According to him, Gazprom will begin to build a pipeline to replace the Ukrainian transit, once received all approvals. Moreover, the company is not even going to assess the readiness of Europe to purchase the gas. «We will build and we will wait», said Miller referring to the plans to construct a gas hub at the Turkish-Greek border. Russian Energy Minister Alexander Novak said all efforts are concentrated on building a pipeline to Turkey which will supply the consumers in Eastern and Central Europe. According to him, the price will be compatible with what it would be like if the South Stream were built, but Europeans will have to construct their own transit routes to the hub at Greek border. As of now, Greece has paid interest to the project. On a visit to Moscow Greek Energy Minister Panagiotis Lafazanis met Alexey Miller to say the new pipeline will make supplies to Europe more stable. Lafazanis believes it will diversify the supply routes. Slovakia also takes interest in the construction. Slovak gas transport system operator Eustream is planning to build a new gas pipeline from Slovakia to the border of Bulgaria and Turkey. It plans to make it a key element of European energy supplies system. Slovak news website vEnergetike reports that according to Eustream estimates, the new gas pipeline, named Eastring, would cost the operator about 750 million euros ($928 million). The pipeline would begin near Veľké Kapušany (one of the border points between the Slovak Republic and Ukraine) and stretch to the Bulgaria-Turkey border. Existing pipelines will account for 50% of the route. The other half will stretch across Romania. The construction of the pipeline with an estimated capacity of 20 billion cubic meters per year is expected to be finished in three years. Bratislava realizes that the project may involve new countries that were not participants of the cancelled South Stream. Slovakia is an example. It will result in more transit payments and enhanced stability of the whole system with many participants engaged. SME Slovak newspaper reports that the Russia’s decision to cancel the South Stream entails significant changes on the future energy map. Others, except Greece and Slovakia, are cautious. Serbia still cherishes a hope the European Commission would «exert pressure» on Russia and make it revive the South Stream. Looks like the government led by Aleksandar Vučić decided not to take any independent decisions related to energy policy without consulting Brussels first. The decision of Gasprom to implement its plans without any discussions with the European Union pushes Serbia to sidelines. Russian Ambassador to Serbia Aleksandar Chepurin said Serbia and the Balkan states have little choice to Russian gas. The fate of South Stream, which Serbians and Bulgarians miss so much today, should make them understand better what the EU energy policy is about and what unseemly role is played by Kiev. The South Stream fell victim to the geopolitical game played by the United States around Ukraine. The main reason behind the Russia’s decision to build transit routes going around Ukraine was the Kiev’s refusal to modernize its gas transportation system. A relevant agreement was concluded by Moscow and Kiev in 2004 to be stymied as a result of the «orange revolution» that took place soon after. Washington turned Ukraine into an instrument of pressure on Europe and Russia. Besides Gasprom, nobody in Europe wants to construct gas pipelines supplying natural gas from Russia. Europe has a very clear choice: either it cooperates with Europe or finds itself in a dead end.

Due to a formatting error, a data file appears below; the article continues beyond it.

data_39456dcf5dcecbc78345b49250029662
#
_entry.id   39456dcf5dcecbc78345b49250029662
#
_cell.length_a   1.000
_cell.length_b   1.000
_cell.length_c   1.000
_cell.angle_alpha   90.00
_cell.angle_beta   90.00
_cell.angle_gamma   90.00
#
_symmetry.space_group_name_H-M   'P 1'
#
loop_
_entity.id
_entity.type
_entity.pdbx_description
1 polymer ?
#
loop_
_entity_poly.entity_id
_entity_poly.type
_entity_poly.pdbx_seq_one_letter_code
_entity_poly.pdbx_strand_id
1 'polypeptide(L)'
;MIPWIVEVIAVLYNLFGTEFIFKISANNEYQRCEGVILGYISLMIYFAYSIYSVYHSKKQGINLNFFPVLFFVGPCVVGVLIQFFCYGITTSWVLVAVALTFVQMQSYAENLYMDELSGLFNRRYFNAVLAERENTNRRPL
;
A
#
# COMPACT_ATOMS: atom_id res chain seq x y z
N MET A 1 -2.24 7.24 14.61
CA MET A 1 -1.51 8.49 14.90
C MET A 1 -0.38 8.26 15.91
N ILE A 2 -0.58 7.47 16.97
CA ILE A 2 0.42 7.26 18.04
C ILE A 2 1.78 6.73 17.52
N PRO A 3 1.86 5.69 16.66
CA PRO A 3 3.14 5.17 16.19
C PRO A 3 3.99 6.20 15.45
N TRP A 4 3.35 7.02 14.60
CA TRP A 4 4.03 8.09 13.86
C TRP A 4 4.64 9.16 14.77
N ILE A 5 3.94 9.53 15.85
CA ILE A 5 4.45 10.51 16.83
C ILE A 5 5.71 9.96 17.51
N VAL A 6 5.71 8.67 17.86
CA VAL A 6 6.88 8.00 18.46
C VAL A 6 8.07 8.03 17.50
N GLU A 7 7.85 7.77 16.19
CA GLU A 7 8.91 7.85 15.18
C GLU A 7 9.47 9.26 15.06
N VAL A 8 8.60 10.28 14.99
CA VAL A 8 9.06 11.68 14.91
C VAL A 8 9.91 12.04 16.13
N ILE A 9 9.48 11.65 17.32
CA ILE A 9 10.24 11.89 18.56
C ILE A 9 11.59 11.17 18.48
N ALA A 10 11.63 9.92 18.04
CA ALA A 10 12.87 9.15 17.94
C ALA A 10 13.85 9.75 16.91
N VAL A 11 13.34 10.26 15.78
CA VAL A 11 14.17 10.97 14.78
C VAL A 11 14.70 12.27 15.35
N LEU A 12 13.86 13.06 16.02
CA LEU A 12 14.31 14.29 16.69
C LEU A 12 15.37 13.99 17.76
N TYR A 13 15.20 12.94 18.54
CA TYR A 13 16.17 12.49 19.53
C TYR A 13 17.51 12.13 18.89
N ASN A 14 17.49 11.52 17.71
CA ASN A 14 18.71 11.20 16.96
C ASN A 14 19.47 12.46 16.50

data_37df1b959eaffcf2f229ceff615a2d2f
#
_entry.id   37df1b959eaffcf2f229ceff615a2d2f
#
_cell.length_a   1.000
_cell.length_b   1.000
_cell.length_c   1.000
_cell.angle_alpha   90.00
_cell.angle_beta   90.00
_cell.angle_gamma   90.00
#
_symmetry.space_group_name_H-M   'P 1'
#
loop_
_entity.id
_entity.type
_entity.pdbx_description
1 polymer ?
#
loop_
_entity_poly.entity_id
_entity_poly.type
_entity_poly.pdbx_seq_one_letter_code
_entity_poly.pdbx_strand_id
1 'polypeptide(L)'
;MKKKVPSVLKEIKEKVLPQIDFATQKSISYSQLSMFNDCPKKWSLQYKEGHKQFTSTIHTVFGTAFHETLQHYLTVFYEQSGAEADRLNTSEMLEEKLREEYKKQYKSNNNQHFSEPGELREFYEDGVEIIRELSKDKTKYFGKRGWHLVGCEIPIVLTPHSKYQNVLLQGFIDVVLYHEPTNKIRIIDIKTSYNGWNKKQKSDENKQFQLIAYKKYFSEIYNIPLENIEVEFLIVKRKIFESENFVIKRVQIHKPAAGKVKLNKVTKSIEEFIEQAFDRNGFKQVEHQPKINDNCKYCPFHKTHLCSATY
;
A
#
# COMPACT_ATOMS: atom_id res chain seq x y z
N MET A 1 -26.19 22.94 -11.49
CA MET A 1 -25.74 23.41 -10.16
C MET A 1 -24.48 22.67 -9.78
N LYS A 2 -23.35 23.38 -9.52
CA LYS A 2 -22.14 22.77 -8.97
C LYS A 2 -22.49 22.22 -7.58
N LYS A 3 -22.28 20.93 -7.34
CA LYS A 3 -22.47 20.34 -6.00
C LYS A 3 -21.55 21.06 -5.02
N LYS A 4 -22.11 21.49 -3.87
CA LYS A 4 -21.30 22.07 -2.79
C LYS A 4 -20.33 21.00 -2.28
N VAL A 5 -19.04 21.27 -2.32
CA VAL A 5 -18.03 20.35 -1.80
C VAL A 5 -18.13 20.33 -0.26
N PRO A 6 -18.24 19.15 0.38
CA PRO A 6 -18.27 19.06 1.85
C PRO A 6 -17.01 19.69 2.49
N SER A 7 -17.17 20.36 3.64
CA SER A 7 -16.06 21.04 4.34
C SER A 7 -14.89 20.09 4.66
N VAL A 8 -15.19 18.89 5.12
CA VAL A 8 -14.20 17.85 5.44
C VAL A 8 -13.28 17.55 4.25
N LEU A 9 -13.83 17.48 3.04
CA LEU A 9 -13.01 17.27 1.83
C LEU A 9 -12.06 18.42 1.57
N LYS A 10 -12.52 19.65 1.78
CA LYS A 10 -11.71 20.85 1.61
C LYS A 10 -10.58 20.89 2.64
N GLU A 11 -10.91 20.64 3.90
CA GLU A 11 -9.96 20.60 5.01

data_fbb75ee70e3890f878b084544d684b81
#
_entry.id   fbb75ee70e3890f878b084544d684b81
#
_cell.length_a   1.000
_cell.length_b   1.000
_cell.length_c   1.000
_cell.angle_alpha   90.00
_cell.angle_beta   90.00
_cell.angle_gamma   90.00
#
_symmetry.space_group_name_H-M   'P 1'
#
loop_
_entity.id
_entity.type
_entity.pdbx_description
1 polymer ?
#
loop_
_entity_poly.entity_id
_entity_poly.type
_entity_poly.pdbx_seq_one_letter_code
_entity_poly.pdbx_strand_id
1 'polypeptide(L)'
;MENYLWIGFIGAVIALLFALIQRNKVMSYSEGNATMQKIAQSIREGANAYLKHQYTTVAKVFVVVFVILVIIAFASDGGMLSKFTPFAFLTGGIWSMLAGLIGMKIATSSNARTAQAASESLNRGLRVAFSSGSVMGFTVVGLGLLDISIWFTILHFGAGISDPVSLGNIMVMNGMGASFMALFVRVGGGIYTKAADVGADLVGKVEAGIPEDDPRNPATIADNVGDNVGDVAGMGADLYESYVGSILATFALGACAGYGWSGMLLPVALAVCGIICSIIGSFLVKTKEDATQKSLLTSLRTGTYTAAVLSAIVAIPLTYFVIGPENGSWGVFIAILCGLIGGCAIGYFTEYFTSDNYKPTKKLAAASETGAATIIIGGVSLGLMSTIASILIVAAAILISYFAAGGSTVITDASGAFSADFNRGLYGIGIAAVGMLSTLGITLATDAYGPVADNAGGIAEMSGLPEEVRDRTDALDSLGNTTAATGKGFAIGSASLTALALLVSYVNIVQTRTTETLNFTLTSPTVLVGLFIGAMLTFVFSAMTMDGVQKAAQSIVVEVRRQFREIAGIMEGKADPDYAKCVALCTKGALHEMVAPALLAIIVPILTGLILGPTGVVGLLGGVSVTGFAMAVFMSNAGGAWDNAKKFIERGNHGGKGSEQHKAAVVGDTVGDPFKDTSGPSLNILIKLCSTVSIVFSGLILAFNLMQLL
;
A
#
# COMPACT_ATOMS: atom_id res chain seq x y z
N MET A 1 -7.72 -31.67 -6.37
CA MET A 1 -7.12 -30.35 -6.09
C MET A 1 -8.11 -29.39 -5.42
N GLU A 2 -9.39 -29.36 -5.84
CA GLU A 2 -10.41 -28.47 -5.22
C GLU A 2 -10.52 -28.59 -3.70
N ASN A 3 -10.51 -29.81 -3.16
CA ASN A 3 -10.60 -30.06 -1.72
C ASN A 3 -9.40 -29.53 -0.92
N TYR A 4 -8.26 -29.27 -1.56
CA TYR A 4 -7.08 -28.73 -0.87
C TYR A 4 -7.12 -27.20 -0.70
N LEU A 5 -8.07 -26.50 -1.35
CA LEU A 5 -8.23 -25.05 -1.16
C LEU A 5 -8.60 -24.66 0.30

The hopes for filling the void with US shale gas supplies are doomed. The cost of shale gas exceeds several times the cost of natural gas. The price of natural gas is around 20 USD per thousand cubic meters in comparison with around 150 USD for thousand cubic meters of shale gas. Renewable energy sources are also expensive.